New York State Court of Claims

New York State Court of Claims

CASEY v. THE STATE OF NEW YORK, #2001-005-001, Claim No. 95996


Claim for damages for the destruction of inmate's personal clothing, after contamination with blood from a fight, is denied on health and safety grounds.

Case Information

Claimant short name:
Footnote (claimant name) :

Footnote (defendant name) :

Third-party claimant(s):

Third-party defendant(s):

Claim number(s):
Motion number(s):

Cross-motion number(s):

Donald J. Corbett, Jr.
Claimant's attorney:
James CaseyPro Se
Defendant's attorney:
Eliot Spitzer, Attorney GeneralBy: Timothy P. Mulvey, Assistant Attorney General
Third-party defendant's attorney:

Signature date:
January 19, 2001

Official citation:

Appellate results:

See also (multicaptioned case)

Claimant, while an inmate confined to the Auburn Correctional Facility, alleges in this claim that he sustained the loss of personal property due to the negligence of the Defendant. On November 17, 1995, Claimant was involved in a fight with another inmate and as a direct result of the altercation he sustained personal injury which necessitated his admission to a outside hospital. Claimant testified that he was referred to an outside hospital for further medical treatment, and that he was not permitted to wear personal clothing outside the facility.

The personal items of clothing that he was wearing at the time of the fight were destroyed by correction officers for the reason that they were contaminated by blood. The judgment by the correction officers was that the clothing posed a safety hazard to staff and other inmates of the facility. Claimant seeks recompense for the value of those items of personal clothing which were destroyed by the Auburn correction officers, and brings this claim sounding in a bailment.

I find that the actions of the correction officers was reasonable and necessary for the safety of all personnel of the facility. I reject Claimant's arguments with respect to Department of Correctional Services Directive No. 4913, entitled Inmate Personal Property Limits. Claimant referenced the choices he is permitted pursuant to that directive with respect to personal property which is excessive in an amount that constitutes a fire or health hazard or unreasonably clutters the cell or room, including the mailing at the inmate's expense of surplus or disallowed property, sending such property out with a visitor, donating the same to a charitable organization or authorizing its destruction. I find that Claimant's reliance upon this directive is misplaced, as it addresses only excessive amounts of personal property, not contaminated personal property.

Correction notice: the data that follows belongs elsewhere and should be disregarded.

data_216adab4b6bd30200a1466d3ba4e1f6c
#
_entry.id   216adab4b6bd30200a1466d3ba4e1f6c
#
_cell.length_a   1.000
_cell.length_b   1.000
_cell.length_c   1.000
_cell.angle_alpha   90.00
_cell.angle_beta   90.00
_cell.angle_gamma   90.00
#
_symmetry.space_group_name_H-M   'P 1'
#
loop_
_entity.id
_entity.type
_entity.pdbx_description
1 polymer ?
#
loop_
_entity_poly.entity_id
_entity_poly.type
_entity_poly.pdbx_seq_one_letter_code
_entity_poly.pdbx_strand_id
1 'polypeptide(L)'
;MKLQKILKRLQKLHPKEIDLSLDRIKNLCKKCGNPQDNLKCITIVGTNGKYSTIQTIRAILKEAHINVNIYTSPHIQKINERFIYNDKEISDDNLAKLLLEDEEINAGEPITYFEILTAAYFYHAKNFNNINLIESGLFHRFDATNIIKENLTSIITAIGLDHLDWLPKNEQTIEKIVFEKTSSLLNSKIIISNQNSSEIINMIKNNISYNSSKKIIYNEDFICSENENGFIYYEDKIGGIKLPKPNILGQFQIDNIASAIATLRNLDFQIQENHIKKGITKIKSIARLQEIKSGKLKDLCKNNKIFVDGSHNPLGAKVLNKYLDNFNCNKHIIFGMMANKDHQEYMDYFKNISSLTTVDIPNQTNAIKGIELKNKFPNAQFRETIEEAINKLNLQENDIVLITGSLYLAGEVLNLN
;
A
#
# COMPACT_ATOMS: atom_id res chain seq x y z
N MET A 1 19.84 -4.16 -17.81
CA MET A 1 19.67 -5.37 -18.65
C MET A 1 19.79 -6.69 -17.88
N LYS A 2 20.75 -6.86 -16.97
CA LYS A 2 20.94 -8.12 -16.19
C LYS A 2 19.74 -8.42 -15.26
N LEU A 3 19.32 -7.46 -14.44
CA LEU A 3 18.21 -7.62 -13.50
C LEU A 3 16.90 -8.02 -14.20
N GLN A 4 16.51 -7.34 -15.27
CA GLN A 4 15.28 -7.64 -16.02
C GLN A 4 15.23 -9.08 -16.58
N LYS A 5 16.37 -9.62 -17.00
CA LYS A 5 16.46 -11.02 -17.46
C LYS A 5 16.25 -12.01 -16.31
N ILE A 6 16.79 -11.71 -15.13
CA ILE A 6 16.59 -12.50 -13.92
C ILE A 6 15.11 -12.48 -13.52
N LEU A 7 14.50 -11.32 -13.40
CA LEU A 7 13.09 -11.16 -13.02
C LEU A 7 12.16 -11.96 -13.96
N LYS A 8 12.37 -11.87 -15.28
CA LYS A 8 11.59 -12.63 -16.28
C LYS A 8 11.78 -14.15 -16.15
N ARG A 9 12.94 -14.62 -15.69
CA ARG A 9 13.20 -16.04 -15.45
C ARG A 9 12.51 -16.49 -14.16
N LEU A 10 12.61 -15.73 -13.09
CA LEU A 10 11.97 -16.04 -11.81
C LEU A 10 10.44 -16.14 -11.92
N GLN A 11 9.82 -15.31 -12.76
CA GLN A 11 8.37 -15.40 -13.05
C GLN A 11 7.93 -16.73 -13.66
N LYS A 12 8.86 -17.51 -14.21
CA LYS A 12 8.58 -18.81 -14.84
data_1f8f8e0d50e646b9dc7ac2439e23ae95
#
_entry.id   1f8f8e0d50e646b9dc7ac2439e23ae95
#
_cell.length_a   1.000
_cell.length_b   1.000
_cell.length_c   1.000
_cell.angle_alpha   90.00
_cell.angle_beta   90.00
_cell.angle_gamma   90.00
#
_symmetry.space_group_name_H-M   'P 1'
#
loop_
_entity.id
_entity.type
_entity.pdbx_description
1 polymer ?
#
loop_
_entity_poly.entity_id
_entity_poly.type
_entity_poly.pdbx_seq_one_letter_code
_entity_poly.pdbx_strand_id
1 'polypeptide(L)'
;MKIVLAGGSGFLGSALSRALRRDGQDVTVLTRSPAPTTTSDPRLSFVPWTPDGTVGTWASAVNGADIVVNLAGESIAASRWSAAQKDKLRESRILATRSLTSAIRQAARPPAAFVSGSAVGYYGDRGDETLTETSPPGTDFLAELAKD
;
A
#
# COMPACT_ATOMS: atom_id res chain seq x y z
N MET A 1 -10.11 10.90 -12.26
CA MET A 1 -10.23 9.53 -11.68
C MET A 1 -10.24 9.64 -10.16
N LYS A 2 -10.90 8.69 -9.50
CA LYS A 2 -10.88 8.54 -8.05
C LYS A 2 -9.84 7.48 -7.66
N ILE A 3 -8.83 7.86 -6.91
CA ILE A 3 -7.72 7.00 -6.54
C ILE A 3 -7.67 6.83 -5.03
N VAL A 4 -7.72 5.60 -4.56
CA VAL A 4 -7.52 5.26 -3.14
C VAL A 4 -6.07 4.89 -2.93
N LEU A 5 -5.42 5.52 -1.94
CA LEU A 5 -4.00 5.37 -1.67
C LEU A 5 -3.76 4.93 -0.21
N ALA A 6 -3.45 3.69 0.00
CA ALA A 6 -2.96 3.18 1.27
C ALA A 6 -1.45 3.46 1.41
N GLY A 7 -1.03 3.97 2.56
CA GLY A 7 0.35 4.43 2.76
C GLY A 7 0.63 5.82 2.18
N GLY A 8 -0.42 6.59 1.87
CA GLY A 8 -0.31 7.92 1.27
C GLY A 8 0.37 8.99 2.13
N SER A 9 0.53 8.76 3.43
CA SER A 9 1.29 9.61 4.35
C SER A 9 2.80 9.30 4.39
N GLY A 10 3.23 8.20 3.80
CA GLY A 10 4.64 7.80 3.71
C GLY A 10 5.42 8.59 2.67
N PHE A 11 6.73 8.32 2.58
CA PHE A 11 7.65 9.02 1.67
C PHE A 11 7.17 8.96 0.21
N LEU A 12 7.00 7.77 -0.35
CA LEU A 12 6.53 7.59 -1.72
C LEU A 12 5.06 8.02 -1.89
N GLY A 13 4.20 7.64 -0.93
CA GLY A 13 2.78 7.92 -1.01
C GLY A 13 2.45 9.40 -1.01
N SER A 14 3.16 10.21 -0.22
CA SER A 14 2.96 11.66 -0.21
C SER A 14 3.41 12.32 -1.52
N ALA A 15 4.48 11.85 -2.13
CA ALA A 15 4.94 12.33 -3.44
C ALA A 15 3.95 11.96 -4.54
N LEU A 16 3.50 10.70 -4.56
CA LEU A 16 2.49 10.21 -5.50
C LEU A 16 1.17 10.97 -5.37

Although there was testimony that there was no directive in place covering the circumstances extant, there was testimony that the practice at that time was the destruction of clothing (apparently irrespective of whether it was DOCS-issued or personal clothing) contaminated by blood due to health concerns. I find this policy to be reasonable and necessary for the health and safety of State employees and other inmates who might come in contact with such contaminated clothing. I reject Claimant's additional arguments that the blood was only his, and was purportedly not commingled with the blood of any other inmate who was involved in the altercation. I similarly reject the contention that the property could have been mailed out of the facility at his expense, because this suggestion ignores the health and safety considerations of the staff who would be exposed to the contaminated clothing while preparing it for mailing, as well as postal authorities who would be handling a package containing contaminated clothing without any knowledge thereof. No, I find that the Defendant acted reasonably and properly. The Claimant's avenue of redress is not against the Defendant for the actions of its correction officers, but might be against the inmate with whom he fought, admittedly an unlikely scenario.

Claimant has failed to establish a bailment. In any event, even if there was a bailment, I find that the Defendant exercised reasonable care of the property. The loss did not occur through the negligence of the Defendant.

There has been considerable motion practice in this matter. By order filed January 15, 1998, I permitted an amended claim to be served and filed (Motion No. M-56549), but Claimant never did so. In Motion No. M-57944, filed on November 5,1998, I denied Claimant's motion to compel. More recently, in Motion No. M-58513, filed on April 14, 1999, I denied Claimant's motion for summary judgment which purported to show prior offers of settlement by Defendant. I found that there were issues of fact, at least including the question of value, and I observed that offers of settlement, in and of themselves, while suggestive of a certain willingness by Defendant to settle, do not constitute an admission of liability. And indeed, liability has not been established.

The claim is dismissed. All motions not heretofore ruled upon are now denied.

Let judgment be entered accordingly.

January 19, 2001
Rochester, New York

Judge of the Court of Claims